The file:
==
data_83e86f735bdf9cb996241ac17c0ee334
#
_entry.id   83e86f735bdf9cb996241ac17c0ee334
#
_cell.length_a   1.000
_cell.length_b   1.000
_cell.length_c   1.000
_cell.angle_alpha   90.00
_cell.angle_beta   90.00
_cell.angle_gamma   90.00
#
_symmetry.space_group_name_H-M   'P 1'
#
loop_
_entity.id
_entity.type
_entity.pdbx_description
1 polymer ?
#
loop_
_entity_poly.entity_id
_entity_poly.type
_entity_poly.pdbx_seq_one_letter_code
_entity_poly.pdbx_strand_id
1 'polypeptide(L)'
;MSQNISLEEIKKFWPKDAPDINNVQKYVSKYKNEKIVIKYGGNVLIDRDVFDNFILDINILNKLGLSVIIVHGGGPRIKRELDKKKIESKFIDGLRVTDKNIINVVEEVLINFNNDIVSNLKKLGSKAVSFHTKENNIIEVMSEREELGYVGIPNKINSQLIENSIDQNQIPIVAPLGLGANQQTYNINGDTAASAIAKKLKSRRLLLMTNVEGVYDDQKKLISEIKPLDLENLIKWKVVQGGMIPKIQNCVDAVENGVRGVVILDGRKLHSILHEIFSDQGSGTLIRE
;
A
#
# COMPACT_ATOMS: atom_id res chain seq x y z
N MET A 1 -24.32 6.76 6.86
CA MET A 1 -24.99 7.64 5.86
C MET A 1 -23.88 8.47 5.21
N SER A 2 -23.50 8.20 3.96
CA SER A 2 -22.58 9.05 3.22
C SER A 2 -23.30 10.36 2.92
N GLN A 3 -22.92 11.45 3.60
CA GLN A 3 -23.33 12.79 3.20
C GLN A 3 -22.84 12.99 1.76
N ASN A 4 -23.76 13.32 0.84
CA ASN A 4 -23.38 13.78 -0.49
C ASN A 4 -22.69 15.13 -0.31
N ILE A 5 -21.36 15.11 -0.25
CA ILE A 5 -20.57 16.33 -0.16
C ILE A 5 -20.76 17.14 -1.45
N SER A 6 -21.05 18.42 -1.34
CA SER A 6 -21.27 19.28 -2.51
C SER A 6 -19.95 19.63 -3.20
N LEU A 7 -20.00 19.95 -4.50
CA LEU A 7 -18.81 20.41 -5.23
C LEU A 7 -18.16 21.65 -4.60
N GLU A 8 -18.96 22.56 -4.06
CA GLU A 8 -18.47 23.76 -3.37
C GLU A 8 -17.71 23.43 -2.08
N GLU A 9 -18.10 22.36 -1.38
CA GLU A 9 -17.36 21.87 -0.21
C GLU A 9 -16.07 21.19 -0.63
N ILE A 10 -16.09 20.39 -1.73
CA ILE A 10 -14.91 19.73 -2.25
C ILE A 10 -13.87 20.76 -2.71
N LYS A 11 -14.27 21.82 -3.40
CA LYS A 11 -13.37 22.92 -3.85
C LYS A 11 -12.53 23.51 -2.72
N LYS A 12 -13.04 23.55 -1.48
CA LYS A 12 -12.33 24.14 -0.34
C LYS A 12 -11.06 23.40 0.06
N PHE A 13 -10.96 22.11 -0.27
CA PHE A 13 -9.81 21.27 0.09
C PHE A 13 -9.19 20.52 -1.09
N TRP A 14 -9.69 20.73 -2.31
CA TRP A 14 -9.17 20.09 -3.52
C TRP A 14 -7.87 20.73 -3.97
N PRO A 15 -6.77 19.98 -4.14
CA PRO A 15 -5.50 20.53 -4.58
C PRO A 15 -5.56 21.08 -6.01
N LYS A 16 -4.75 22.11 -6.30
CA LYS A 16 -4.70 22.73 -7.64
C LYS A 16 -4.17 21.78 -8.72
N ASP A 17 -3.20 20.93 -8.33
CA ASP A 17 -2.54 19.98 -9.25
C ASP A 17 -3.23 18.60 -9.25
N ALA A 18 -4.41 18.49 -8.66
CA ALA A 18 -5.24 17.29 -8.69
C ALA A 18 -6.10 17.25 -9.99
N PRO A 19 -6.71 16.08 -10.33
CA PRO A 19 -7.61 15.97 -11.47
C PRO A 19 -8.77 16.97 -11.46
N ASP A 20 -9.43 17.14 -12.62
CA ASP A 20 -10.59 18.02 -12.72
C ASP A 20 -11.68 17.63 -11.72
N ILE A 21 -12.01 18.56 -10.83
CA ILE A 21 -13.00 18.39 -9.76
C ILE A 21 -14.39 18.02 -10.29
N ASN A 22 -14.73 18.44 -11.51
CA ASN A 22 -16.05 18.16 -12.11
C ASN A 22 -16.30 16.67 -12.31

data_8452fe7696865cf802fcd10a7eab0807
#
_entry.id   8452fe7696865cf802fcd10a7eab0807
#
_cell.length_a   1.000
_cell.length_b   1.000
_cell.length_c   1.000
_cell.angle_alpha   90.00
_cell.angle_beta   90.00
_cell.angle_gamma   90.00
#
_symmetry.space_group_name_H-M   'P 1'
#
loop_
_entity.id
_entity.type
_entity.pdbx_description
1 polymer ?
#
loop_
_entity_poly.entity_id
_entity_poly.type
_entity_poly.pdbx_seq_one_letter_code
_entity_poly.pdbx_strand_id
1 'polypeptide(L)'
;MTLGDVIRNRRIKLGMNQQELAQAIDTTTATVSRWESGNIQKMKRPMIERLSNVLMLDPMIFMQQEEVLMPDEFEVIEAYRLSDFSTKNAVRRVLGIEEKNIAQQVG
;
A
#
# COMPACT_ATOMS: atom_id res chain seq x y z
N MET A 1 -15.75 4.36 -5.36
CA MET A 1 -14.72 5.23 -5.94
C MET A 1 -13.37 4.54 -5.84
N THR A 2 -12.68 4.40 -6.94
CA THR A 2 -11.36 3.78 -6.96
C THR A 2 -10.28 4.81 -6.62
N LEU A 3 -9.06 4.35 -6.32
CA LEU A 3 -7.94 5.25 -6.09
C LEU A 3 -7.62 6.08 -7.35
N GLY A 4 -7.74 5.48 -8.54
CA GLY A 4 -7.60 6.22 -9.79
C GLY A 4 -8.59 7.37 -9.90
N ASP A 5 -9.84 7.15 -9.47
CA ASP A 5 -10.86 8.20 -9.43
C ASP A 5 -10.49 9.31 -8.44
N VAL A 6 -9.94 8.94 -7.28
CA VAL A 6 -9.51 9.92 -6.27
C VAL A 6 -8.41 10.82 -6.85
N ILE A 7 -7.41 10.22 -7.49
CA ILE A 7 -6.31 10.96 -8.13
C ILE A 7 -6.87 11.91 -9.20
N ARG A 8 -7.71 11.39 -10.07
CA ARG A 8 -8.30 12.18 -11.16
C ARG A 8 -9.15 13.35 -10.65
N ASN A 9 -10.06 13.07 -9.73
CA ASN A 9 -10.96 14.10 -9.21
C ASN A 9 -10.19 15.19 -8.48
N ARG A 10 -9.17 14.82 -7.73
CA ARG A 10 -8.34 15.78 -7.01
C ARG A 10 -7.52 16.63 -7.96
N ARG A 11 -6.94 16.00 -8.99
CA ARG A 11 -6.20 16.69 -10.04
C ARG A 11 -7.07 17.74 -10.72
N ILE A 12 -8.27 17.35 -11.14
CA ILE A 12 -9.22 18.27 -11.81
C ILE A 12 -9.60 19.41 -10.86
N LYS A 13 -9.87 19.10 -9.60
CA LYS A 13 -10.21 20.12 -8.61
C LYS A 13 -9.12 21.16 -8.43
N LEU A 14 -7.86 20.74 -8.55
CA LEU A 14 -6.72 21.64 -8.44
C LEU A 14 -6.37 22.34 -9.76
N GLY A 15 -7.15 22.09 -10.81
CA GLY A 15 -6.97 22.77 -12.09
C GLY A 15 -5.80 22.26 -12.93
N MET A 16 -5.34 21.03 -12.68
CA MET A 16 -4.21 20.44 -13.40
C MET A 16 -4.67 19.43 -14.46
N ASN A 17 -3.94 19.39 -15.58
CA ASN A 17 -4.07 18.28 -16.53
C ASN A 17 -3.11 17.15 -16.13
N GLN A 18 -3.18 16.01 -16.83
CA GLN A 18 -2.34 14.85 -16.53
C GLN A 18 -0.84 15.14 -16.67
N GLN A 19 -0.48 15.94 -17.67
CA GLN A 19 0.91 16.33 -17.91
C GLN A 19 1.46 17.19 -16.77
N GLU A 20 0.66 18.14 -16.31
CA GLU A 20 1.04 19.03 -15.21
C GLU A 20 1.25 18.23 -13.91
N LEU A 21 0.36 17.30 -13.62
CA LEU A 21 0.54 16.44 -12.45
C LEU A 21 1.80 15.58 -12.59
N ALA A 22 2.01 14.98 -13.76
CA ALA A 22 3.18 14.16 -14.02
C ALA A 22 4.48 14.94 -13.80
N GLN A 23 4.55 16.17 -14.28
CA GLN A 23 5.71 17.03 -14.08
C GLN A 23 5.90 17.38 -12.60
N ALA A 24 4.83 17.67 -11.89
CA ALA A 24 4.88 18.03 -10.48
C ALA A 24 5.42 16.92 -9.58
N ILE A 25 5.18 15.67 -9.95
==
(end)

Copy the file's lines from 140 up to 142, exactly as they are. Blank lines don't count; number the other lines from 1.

CA ASP A 5 -10.86 8.20 -9.43
C ASP A 5 -10.49 9.31 -8.44
N VAL A 6 -9.94 8.94 -7.28